Trump’s team has spoken about Japan playing a “more active role in Asia.” That has been interpreted as a call for the Japanese to “push back” more effectively against Chinese influence in the region. Japan has been wary of provoking its powerful neighbor with displays of military assertiveness, despite U.S. concerns about Beijing extending its influence in the South China Sea. Clearly both countries have a lot riding on their relationship and there are real incentives to maintain a positive momentum during Trump’s term in office.
While there’s room for cautious optimism about Japan’s alliance with the US, Japanese policy-makers will be genuinely troubled by developments in South Korea. The South Korean parliament successfully impeached President Park Geun-hye on December 10, after her administration became embroiled in a corruption scandal involving Park’s confidante Choi Soon-sil, who stands accused of extortion and meddling in state affairs. Park has been stripped of executive powers, while the country’s Constitutional Court considers the case.
It was Park’s government that, together with Prime Minister Abe and Japan, brokered an historic ‘comfort women’ agreement that is credited with improving bilateral relations between the two countries. That deal saw Abe apologize to the Korean ‘comfort women’ who had allegedly been forced to work in Japan’s brothels during World War II. Japan’s government pledged to compensate surviving comfort women and fund a Foundation for Reconciliation and Healing.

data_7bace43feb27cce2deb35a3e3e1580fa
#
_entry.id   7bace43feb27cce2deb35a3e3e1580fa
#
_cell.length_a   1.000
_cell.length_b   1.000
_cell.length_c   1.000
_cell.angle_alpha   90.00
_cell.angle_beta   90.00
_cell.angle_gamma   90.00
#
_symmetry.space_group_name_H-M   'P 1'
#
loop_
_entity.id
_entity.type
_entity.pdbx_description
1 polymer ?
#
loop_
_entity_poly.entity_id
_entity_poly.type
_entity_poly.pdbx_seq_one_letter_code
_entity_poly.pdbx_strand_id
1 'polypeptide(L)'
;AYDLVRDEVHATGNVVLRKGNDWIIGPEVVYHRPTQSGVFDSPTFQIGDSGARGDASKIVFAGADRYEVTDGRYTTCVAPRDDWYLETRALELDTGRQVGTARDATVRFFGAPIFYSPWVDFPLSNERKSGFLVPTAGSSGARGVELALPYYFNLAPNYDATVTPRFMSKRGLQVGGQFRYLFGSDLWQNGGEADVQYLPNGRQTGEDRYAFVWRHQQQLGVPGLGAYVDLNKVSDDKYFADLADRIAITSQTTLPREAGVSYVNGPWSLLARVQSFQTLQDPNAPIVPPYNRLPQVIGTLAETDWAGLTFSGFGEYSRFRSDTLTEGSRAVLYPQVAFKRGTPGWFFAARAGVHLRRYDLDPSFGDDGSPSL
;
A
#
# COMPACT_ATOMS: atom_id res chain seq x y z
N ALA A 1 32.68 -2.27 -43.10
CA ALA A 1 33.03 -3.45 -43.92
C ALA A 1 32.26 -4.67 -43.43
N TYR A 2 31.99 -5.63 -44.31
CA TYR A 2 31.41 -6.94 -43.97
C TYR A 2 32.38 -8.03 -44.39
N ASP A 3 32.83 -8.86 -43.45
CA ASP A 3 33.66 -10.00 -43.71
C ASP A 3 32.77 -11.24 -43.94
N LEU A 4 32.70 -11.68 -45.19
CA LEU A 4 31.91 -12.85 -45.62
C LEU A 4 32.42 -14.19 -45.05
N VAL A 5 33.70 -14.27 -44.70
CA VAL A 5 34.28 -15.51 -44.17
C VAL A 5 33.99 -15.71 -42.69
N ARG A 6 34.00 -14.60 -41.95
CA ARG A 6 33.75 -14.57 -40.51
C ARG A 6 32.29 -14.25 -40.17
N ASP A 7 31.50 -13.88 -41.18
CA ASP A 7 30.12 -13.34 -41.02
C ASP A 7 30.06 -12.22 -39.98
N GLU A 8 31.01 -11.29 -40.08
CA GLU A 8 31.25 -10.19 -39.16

However, Park’s recent impeachment stripped her of the authority and legitimacy to implement the agreement, thereby placing diplomacy between Japan and South Korea in a parlous state. South Korean pressure groups and the country’s political opposition criticized the deal, while the neighboring North Korean regime described it as a humiliation. Already, the annual trilateral summit between the leaders of Japan, South Korea and China looks likely to be cancelled, in a further blow to political cooperation and wartime reconciliation in the region. This comes as a blow to America as well, since the agreement was pushed forward by Barack Obama’s administration to further national security interests in the region.
The U.S. and Japan have formed an enduring alliance, strengthened by mutual efforts to deal with the legacy of World War II. Although the Trump administration adds a degree of unpredictability, there is no compelling reason to think that this steadfast relationship will deteriorate significantly during his presidency. In contrast, political chaos engulfing Seoul has imperiled rapprochement between Japan and South Korea at a time when cooperation against an exceptionally aggressive North Korea will be pivotal for regional stability.
It will take substantial resources of goodwill and political guile to ensure that a hard won improvement in diplomatic relations does not unravel completely. As it turns out, not all political leaders are willing to bury the hatchet of war or reckon with their individual Pearl Harbors.